by Tyler Glover & Julian Spivey
This past Sunday (June 12), Jennifer Hudson joined an elusive club of only 16 other performers who are EGOT winners. EGOT stands for Emmy, Grammy, Oscar, and Tony. Hudson completed her status by winning as a producer for the musical, “A Strange Loop” at the Tonys. Hudson had previously won an Oscar for Best Supporting Actress for “Dreamgirls,” has two Grammys: one for Best R&B Album for her self-titled album and one for Best Musical Theater Album for “The Color Purple,” and won a Daytime Emmy for producing “Baba Yaga.”
You may wonder if this is really a big deal and the answer to that is: Yes, it is! To better understand the true impact of its significance is to go back to your childhood. The biggest thing we all want practically from the womb is to be told we are doing a good job at almost everything we do. This is even more true when it comes to something we are passionate about. Few are able to truly make it as successful actors, producers and directors. So, if you are able to make it, create your art, and then receive praise for it, it does not get much better than that for an artist. To win even one of these awards is receiving validation that you are succeeding and excelling at what you are passionate about. But, to win all four of them and receive that validation from four different esteemed establishments? That truly is a remarkably high honor indeed.
The truth is that the Emmys, Grammys, Oscars and Tonys are the highest achievement in their mediums. The Emmys are the most prestigious award for television, the Grammys for music, the Oscars for movies and the Tonys for theater.
In recent years, one controversy that seeks to ruin the prestige of an EGOT winner is that chances of winning one has increased by increased categories. The Grammys and Emmys, especially, have lots of categories that cover about everything you could imagine in their fields. While this is great for inclusion, it could be considered that more accessibility and chances can take away some of its merit. If this continues, I believe it could lose some of its shine, but this will truly be up to the academies of these establishments to truly consider what constitutes an award and what does not.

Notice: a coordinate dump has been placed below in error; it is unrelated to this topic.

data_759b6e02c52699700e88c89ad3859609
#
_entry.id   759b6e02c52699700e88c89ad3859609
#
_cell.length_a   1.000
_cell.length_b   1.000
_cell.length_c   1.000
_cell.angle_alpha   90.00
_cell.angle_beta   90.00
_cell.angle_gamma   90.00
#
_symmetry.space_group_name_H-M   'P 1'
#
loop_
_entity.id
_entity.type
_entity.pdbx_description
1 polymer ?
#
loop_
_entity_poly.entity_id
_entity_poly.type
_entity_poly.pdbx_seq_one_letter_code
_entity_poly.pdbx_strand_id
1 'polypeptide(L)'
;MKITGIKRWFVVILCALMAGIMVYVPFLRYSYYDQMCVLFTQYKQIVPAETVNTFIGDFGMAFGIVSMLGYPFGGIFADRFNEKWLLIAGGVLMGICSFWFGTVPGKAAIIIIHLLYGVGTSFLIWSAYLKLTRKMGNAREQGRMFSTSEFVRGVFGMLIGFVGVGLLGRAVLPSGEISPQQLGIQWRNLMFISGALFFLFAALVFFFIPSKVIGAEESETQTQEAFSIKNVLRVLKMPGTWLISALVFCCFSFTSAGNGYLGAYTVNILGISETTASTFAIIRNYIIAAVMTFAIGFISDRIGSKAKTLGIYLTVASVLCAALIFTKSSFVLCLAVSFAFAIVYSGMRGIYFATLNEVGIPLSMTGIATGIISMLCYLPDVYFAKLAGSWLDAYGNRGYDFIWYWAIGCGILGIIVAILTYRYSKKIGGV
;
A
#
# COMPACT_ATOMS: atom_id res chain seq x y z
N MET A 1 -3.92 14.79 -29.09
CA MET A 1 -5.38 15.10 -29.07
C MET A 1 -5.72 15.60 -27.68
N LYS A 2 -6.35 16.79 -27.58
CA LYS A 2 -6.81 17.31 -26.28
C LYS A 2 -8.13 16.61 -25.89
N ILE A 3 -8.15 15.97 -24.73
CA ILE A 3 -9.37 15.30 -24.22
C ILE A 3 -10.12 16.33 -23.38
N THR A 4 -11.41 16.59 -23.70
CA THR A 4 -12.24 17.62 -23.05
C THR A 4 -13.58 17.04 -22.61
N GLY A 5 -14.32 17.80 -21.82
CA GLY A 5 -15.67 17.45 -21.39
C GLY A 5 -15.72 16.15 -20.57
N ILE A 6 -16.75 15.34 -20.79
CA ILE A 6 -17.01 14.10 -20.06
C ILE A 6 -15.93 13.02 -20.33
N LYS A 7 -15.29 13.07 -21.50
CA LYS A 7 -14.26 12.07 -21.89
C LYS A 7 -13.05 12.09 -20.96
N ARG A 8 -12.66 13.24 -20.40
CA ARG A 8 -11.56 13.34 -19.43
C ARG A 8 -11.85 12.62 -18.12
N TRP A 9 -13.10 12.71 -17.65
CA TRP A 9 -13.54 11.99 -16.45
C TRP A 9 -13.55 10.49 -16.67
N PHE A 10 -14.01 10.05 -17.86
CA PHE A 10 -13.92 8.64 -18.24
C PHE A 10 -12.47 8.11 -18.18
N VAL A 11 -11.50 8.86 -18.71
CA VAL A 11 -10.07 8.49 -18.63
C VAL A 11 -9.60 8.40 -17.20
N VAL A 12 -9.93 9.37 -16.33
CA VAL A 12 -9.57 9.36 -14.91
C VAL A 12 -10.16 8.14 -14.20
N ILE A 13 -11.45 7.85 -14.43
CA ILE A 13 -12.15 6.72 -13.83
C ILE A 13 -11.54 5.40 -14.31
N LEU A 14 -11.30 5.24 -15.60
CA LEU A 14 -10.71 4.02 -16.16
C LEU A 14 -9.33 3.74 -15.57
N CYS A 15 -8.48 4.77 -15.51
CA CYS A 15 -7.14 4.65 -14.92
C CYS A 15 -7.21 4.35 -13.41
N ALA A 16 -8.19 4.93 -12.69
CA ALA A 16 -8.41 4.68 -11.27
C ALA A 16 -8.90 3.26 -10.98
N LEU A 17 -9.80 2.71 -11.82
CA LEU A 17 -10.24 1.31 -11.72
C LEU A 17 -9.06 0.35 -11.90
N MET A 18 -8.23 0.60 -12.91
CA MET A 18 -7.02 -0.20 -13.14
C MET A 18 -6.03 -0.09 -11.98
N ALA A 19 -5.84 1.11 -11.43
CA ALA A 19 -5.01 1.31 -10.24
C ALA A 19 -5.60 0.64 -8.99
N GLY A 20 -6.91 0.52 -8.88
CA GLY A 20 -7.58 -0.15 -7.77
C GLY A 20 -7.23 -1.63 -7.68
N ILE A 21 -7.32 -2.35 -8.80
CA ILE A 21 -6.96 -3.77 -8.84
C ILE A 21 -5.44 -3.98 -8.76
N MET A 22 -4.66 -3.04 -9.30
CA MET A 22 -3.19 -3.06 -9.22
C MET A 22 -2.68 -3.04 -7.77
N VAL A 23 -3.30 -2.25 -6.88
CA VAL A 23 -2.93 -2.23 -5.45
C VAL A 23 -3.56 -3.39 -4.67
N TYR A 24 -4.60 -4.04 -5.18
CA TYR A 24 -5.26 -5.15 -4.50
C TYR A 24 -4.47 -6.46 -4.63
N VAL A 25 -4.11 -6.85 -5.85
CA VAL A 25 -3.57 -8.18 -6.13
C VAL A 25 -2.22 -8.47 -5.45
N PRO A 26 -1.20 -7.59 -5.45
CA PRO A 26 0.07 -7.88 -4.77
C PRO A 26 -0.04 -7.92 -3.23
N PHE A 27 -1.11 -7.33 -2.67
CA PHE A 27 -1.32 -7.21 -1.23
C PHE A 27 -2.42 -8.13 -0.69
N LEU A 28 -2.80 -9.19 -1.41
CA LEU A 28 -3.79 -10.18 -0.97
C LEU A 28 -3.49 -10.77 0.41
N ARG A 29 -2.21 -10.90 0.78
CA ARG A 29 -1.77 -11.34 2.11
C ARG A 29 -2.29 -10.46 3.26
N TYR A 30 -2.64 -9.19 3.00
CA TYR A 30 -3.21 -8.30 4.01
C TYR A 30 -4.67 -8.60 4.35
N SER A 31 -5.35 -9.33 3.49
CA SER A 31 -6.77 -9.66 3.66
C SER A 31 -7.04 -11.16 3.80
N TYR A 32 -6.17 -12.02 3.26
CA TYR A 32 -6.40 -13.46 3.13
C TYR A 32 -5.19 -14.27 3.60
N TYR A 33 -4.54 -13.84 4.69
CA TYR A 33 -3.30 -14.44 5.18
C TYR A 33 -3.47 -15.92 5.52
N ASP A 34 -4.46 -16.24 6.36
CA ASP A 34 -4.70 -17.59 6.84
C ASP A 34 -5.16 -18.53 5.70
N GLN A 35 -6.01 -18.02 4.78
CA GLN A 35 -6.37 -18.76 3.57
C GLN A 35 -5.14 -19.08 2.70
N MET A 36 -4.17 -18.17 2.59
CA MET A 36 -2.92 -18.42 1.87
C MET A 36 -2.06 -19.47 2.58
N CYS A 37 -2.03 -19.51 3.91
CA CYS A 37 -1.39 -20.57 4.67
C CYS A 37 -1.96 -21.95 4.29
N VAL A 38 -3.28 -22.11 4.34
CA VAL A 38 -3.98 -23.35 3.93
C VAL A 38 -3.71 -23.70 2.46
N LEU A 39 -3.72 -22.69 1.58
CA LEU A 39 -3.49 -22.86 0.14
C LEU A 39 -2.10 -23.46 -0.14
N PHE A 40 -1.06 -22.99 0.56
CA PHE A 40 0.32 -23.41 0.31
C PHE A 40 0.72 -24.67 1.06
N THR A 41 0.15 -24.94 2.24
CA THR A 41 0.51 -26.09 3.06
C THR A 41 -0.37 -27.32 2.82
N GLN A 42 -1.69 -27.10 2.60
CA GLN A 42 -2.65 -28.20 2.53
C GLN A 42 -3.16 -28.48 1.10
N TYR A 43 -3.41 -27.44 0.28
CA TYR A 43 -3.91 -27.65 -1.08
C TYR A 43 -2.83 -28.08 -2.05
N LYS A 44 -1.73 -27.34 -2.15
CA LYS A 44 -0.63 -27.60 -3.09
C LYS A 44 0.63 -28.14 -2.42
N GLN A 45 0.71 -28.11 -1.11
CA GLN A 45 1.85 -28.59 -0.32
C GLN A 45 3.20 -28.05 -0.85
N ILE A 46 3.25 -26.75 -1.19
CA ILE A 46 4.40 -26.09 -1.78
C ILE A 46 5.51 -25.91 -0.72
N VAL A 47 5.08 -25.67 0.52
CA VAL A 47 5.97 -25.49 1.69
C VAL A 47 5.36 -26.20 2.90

However, at the end of the day, I genuinely believe that the honor of being an EGOT winner is something to take great pride in. In life, we are all seeking acceptance. We all seek validation. The biggest way in entertainment to receive that validation is from a majority of other artists that know the struggle. They know the blood, sweat, and tears. They know all of the positives and negatives of their careers. They look at you and say, “Yes! Out of all the leading actors this year, YOU are the best! Receiving even just one of these awards changes people’s lives, but ALL four of them? Jennifer Hudson can say that she has “R.E.S.P.E.C.T” from everyone in all four of the fields of entertainment. - TG
So, it’s my job to tell you why an EGOT is not a big deal.
First of all, nobody had even heard of an EGOT before 38 years ago when “Miami Vice” actor Philip Michael Thomas – he played Det. Ricardo Tubbs opposite of Don Johnson’s Det. Sonny Crockett – told an interviewer that he wanted to win an EGOT withing the next five years. He then began wearing an EGOT necklace. Thomas has never been nominated for any of the four awards.
The first time I’d ever heard of EGOT was thanks to Tina Fey’s brilliant TV satire “30 Rock” when character Tracy Jordan (played hilariously by Tracy Morgan) set out to achieve winning an EGOT, equipped with his own gold necklace, in a season four episode of the series.